© Alexander Koerner/Getty ImagesAnti-government protesters warm themselves by a fire in Kiev: temperatures in the Ukrainian capital have fallen to -20C at night.
Opposition parties did not support offer of amnesty to arrested protesters in exchange for end of Kiev occupations

Ukraine's parliament approved a law on Wednesday that would grant an amnesty to arrested protesters but - to the opposition's fury - depended on the demonstrators vacating all occupied government buildings.

After 12 hours of negotiations the amnesty was agreed by 232 votes from pro-government members amid applause from the ruling party and angry shouts of "Shame!" from the opposition.

Protesters are holding three administrative buildings in Kiev, including the building housing the city administration.

Yuri Miroshnychenko, President Viktor Yanukovych's representative in parliament, said the protesters would now have to leave the buildings. But he insisted the opposition headquarters in Trade Union House, as well as Independence Square and Khreschatyk Street, where the protest camp is located, would not be touched.


Bahrain regime forces attack protesters in Abu Saiba

UK arms sales to Bahrain
© UnknownWhile people in Bahrain have demonstrated peacefully for more than 2 years, the West have done everything possible to suppress the people of Bahrain, including selling arms to the regime and being silent about torture, death and arrest of protesters. Very different voices come from the West, when it concerns Syria or Ukraine.
Bahraini police have clashed with anti-regime protesters during demonstrations against the dissolution of a popular Shia clerical council.

Regime forces on Friday used tear gas to disperse protesters in the village of Abu Saiba, west of the capital, Manama.

Earlier in the day, a major demonstration was held to condemn a controversial ruling by a Bahraini court that disbanded the Islamic Scholars Council of Bahrain.

The verdict against the clerical body came in a lawsuit filed by Bahrain's Justice Ministry, which accused the organization of 'promoting sectarianism.'

Human rights groups say it was part of efforts by the Al Khalifa regime to silence the voice of dissent.

Following the court ruling, Bahrain's main opposition movement, al-Wefaq National Islamic Society, also censured the move and stated the "regime has declared war on Shias."

Comment: There has not been ANY support from the West or the EU for the peaceful protesters in Bahrain. It is simply ignored and instead the West have been selling weapons to Saudi Arabia to suppress the people of Bahrain. A stark contrast to the West and their meddling in the affairs in Ukraine.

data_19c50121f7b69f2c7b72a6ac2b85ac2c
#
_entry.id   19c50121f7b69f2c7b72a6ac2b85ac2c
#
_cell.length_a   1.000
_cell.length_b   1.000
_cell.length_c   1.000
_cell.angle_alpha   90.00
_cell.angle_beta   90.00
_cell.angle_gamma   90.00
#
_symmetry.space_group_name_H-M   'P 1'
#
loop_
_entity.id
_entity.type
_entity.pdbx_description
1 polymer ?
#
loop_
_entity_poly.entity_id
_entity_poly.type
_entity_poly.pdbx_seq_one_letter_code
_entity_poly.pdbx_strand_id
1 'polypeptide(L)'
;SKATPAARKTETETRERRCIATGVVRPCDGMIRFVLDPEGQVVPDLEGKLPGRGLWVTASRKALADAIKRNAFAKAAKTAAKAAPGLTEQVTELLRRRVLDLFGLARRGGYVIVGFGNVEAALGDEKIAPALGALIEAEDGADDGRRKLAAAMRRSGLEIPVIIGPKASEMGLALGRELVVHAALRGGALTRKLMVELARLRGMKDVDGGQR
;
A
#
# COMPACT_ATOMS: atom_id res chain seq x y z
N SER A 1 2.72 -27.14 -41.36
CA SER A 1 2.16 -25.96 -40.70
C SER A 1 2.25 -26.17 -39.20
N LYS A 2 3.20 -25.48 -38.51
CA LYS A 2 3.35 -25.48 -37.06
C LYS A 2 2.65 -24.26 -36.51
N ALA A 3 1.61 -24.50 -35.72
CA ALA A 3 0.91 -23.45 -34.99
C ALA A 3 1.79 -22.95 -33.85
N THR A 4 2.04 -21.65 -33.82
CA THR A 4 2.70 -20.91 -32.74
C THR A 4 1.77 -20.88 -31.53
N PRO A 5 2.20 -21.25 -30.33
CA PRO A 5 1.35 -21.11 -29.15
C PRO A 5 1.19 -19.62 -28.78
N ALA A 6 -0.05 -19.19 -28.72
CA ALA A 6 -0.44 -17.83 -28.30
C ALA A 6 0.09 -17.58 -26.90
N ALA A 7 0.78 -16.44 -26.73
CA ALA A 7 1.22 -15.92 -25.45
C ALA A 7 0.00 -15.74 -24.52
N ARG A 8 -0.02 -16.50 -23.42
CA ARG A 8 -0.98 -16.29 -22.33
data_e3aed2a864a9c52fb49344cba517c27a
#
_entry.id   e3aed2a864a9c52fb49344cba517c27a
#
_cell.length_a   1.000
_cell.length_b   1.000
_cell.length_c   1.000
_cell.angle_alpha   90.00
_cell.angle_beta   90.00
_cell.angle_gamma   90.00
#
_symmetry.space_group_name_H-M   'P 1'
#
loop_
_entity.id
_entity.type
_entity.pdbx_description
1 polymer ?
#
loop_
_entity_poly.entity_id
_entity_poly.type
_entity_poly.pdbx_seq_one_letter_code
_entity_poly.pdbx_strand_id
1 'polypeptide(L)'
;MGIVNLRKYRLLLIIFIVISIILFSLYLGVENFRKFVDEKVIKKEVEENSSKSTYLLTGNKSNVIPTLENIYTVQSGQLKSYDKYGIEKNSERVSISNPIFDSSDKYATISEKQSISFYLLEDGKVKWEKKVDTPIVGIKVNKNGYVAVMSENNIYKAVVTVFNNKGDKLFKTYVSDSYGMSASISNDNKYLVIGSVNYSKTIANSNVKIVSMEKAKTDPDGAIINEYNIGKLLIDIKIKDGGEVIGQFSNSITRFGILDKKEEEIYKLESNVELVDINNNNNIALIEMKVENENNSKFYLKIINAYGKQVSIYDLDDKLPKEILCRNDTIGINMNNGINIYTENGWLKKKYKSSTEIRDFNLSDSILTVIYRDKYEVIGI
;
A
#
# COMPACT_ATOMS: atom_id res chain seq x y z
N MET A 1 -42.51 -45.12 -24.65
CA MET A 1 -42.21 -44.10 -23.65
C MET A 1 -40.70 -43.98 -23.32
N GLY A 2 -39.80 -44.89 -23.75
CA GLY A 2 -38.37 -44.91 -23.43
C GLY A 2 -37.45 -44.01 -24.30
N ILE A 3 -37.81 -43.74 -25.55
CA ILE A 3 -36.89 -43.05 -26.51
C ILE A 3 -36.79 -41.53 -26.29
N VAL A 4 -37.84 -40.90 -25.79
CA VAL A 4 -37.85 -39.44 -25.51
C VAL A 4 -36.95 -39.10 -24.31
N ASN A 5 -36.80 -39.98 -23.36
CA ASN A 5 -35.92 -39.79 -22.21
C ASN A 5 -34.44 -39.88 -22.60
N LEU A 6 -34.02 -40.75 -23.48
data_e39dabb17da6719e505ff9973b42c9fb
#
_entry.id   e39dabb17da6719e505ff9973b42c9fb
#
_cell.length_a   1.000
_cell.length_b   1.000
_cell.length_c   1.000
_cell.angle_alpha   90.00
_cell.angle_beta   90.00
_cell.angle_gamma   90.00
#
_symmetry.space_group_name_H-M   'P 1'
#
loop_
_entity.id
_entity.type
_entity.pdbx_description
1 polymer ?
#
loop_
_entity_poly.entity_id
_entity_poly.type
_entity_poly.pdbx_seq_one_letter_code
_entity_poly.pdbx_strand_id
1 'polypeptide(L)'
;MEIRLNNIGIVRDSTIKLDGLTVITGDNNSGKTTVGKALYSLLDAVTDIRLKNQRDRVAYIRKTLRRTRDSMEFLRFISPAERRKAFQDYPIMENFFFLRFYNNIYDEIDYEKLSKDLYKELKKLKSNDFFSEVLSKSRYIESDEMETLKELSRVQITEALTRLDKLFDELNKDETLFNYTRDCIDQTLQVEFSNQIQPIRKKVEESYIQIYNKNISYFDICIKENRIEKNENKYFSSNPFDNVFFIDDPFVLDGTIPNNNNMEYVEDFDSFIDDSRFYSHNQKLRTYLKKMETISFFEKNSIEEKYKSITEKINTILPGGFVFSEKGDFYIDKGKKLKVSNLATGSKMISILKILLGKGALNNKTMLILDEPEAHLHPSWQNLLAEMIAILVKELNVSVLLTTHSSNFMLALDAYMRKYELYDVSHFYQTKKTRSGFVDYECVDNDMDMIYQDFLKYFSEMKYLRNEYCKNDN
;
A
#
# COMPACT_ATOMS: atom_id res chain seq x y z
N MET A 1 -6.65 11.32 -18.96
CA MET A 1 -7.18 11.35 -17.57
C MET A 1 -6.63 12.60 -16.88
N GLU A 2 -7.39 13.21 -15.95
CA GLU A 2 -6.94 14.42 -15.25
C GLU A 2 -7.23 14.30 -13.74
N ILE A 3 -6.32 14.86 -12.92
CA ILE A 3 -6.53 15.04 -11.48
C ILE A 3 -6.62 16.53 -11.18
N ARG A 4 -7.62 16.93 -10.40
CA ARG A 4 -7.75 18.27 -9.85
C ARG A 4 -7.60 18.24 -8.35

Flashback IMF sponsored "Democracy" in the Ukraine

There is an ongoing and deliberate attempt by foreign powers to spearhead the destabilization of Ukraine including its state structure.

There is a long history of colored revolutions in Ukraine going back to the 1990s.

The protest movement in Kiev bears a marked resemblance to the "Orange Revolution" of 2004 which was supported covertly by Washington. The 2004 "Orange Revolution" led to the ousting of the pro-Russian Prime Minister Viktor Yanukovich, spearheading into power the Western proxy government of President Viktor Yushchenko and Prime Minister Julia Tymoshenko.

Once more Viktor Yanukovitch is the target of a carefully staged "pro-EU protest movement". The latter was launched following president Yanukovitch's decision to cancel the "association agreement" with the EU.

The mechanisms of interference are in some regards different to those of 2004. The protests are supported directly by Brussels and Berlin (with EU officials actively involved) rather than by Washington:
"The right-wing parties leading the protests in coordination with EU officials and politicians had called for a "million man march." Ultimately, some 250,000 to 300,000 people gathered on Maïdan (Independence) Square. It was the largest protest in Kiev since the 2004 "color revolution" organized by US and European imperialism - the so-called Orange Revolution that ousted the pro-Russian Yanukovich and brought the pro-Western tandem of President Viktor Yushchenko and Prime Minister Julia Tymoshenko to power.

Evgenia Tymoshenko, the daughter of former prime minister and billionaire natural gas magnate Julia Tymoshenko, whom Yanukovich has jailed, read a message from her mother calling for Yanukovich's "immediate" ouster. (See Alex Lantier, December 8, 2013)
The following article first published in November 2004, focuses on the October-November 2004 "Orange Revolution" directed against then prime minister Viktor Yanukovich, while also providing details on the insidious role of the IMF and the World Bank in imposing the neoliberal economic policy agenda on behalf of the "Washington Consensus".

Michel Chossudovsky, December 2013


Russia raps EU, US for fueling violence in Ukraine

Sergei Lavrov
© UnknownLavrov blasts the West for fueling the violence in Ukraine
Russian Foreign Minister Sergey Lavrov has described West's interpretation of freedom in Ukraine as "strange," accusing the EU of fueling anti-government protests.